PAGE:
Fairfield denies veterinary hospital for Hillside Road property

The Town Plan and Zoning Commission unanimously voted against a zoning change application and special permit application for the Greenfield Animal Hospital to build a 7,000 facility at 40 Hillside Drive.

The Town Plan and Zoning Commission unanimously voted against a zoning change application and special permit application for the Greenfield Animal Hospital to build a 7,000 facility at 40 Hillside Drive.

Josh LaBella / Hearst Connecticut Media

FAIRFIELD — A proposal to build a large veterinary hospital in a new location in Greenfield Hills was denied recently, after officials agreed it would expand commercial business too much into a residential area.

In a meeting last week, the Plan and Zoning Commission looked at a proposed zoning change along with a special permit application to demolish an existing church and instead build a new, 7,000-square-foot veterinary hospital, along with a 28-car parking lot.

If approved, the zoning change and building proposal would have seen the Greenfield Animal Hospital move from 212 Hillside Road to 40 Hillside Road. While the commission and supporters of the plan spoke highly of its staff and service, commissioners were concerned it would be out of character with the neighborhood and would not fit the town’s plan of conservation and development.

Town Planning Director Jim Wendt said the property just more than 1 acre large on the east side of Hillside Road. He said a church has occupied the site since 1972, noting the building was approximately 2,200 square feet in size with a 24-car parking lot.

Wendt said the property is in a residential zone. The applicant was seeking to establish a neighborhood designed business district — contending that, since it has already been used for a non-residential purpose, it would not be a big change.

“The change would also facilitate the expansion of an existing use already in the neighborhood,” Wendt said of the applicant’s contention.

Wendt said those in opposition to the proposed zone change argue that other uses besides the proposed veterinary hospital could be permitted if approved. Further, he said, the opposition contends the development plan is not neighborhood in scale and does not satisfy the plan of conservation and development criteria.

Those opposed, Wendt said, also point to the size of the proposal as being incompatible for the site.

Commissioner Kathy Braun made a motion to deny the zone change, saying it would go against the POCD guidelines for the Greenfield Hill area of town. She said it would increase the permitted density of the area.

“There’s no basis to change the zone of a residential area to a commercial area in any portion of Greenfield Hill,” she said. “Unless we’ve decided to expand by changing the plan of conservation and development. I don’t think we’ve ever come to that conclusion.”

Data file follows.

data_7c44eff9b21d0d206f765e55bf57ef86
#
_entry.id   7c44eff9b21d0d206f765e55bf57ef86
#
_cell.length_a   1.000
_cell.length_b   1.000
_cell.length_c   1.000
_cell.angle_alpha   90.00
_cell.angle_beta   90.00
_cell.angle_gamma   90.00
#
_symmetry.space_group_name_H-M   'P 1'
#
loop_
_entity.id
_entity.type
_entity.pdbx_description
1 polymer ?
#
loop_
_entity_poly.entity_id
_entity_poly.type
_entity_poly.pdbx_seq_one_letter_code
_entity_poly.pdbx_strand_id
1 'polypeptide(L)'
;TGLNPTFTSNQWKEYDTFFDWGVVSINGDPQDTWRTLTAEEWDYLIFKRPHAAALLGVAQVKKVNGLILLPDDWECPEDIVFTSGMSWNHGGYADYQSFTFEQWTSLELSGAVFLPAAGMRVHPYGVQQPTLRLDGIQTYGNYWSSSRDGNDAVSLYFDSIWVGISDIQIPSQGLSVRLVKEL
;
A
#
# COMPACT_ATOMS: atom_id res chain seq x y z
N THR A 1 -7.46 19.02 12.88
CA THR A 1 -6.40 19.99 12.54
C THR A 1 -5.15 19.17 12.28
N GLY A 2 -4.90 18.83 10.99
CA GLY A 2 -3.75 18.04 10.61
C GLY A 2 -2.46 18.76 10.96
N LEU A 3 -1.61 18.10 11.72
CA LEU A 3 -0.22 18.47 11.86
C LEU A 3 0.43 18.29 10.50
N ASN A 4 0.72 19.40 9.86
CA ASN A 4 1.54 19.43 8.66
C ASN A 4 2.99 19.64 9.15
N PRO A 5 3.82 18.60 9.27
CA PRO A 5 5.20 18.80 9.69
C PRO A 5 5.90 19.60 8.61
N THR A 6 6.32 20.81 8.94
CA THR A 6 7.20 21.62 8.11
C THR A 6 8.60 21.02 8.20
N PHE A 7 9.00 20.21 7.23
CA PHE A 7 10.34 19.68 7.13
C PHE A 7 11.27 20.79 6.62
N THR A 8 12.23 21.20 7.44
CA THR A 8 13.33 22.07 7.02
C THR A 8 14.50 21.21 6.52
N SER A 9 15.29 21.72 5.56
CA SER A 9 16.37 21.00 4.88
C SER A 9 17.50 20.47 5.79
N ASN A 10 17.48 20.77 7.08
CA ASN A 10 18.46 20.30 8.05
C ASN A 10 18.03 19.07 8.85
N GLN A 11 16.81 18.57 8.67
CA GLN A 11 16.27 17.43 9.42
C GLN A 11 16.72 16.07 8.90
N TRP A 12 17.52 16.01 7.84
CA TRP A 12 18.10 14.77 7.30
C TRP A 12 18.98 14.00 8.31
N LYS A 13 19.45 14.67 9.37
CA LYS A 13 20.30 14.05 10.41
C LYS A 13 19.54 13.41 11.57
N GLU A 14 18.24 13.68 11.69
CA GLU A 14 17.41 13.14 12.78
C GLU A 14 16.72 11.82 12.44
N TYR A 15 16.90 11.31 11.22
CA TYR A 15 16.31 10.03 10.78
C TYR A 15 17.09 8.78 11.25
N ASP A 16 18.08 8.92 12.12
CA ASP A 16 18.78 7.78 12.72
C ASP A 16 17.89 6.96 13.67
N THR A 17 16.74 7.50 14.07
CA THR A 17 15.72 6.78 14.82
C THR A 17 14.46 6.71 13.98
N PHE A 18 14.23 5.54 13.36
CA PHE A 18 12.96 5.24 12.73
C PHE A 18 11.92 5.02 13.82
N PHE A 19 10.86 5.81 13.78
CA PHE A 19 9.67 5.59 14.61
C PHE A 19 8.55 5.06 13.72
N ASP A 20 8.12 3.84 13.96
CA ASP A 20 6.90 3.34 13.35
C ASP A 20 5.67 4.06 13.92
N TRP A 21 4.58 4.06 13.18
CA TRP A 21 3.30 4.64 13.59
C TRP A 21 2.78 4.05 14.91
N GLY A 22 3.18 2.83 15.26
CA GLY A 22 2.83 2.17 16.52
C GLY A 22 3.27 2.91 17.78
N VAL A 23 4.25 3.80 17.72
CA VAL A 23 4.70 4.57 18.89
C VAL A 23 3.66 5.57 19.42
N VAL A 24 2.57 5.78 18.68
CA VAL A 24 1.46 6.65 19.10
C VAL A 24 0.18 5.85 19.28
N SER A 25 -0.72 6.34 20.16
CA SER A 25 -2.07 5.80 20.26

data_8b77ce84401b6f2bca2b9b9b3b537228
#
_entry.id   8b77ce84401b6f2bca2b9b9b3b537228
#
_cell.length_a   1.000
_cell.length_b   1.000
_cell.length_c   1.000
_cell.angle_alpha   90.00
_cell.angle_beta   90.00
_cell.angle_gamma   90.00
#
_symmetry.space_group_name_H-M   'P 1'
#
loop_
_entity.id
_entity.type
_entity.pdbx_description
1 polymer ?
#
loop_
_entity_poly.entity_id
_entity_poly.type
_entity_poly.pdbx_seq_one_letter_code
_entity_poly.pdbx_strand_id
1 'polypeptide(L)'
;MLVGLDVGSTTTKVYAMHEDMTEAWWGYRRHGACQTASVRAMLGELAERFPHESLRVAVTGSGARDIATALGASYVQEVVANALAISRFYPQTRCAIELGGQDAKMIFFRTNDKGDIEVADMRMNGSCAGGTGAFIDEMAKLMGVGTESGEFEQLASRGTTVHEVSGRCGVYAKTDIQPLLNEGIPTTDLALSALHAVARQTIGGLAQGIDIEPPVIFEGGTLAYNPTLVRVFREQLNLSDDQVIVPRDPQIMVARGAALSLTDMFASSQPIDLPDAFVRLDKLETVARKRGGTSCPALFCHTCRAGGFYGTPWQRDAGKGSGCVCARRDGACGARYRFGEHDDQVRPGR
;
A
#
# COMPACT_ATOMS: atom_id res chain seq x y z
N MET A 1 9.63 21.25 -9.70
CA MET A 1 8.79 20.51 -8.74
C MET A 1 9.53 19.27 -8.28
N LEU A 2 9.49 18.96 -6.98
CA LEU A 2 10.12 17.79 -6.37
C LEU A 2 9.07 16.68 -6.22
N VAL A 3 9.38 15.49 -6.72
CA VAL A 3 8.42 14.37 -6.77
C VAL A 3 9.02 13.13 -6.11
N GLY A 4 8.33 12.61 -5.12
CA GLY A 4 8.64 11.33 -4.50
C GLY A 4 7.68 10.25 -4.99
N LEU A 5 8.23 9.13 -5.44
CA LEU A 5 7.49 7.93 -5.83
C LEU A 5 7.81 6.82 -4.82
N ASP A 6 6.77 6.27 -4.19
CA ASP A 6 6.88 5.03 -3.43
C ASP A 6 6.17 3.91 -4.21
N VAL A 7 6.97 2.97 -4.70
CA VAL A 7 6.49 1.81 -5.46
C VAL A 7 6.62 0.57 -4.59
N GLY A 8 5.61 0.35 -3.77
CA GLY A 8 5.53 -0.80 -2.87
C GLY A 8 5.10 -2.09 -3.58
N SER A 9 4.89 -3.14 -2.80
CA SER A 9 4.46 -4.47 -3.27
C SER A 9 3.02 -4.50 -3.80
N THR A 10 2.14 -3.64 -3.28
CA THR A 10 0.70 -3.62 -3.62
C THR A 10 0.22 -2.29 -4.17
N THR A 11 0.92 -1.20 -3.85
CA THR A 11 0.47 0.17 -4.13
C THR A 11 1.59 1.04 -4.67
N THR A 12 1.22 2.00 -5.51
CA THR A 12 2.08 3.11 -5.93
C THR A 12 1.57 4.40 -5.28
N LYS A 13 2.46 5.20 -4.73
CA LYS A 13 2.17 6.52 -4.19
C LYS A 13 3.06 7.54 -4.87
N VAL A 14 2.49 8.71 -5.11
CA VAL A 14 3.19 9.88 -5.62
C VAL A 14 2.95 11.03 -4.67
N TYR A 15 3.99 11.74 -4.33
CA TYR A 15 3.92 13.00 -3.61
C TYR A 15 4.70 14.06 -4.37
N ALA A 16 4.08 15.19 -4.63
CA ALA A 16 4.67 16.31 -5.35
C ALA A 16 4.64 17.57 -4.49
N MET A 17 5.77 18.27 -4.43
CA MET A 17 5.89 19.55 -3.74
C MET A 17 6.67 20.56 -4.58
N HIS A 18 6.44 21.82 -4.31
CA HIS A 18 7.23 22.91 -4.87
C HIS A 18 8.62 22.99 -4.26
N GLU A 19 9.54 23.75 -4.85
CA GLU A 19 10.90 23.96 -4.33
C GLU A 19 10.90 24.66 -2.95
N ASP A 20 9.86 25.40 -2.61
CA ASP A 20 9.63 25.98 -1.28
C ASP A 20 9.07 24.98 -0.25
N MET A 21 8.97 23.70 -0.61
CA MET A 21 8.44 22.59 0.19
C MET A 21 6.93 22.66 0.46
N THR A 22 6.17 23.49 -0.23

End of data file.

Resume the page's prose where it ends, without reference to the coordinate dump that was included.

Braun said there are several vacant areas in the commercial district that could accommodate the proposed business, as opposed to “invading into a residential area.”

“I drove by there and this is a very small parcel,” she said, adding major changes would have to be made to accommodate the plans.

Braun said she would love to have the business stay in town, just not in a residential area. Commissioner Mark Corcoran agreed.

“I think there’s a provision of the POCD that generally says that business areas should not expand into residential areas, and this clearly violates that,” he said, later adding residents were worried about its possible impact on property values. “Also, I think there’s a concern that, despite so many neighbors being very happy with the veterinarian and what he does... we don’t know what the next use of this building might be.”

Commission Chair Matthew Wagner said he could not support the zone change unless the neighbors supported it. While that is not always necessary for zoning changes, he said, this is a special case.

“The church that was there was permitted use in a residential zone. We have churches in residential zones,” he said. “It was 2,200 square feet. The proposed veterinary hospital was 7,000 square feet. The church was nothing near 150 feet long. This would be a relatively imposing building.”

When it came time to vote, the commission unanimously denied the zone change. It also voted to deny the special permit application for the building plans.

Wagner said there might be some common ground in the future, but the applicant’s wishes are at odds with neighbors.

“At the end of the day, I fall also on the side of denying the zone change,” he said.

joshua.labella@hearstmediact.com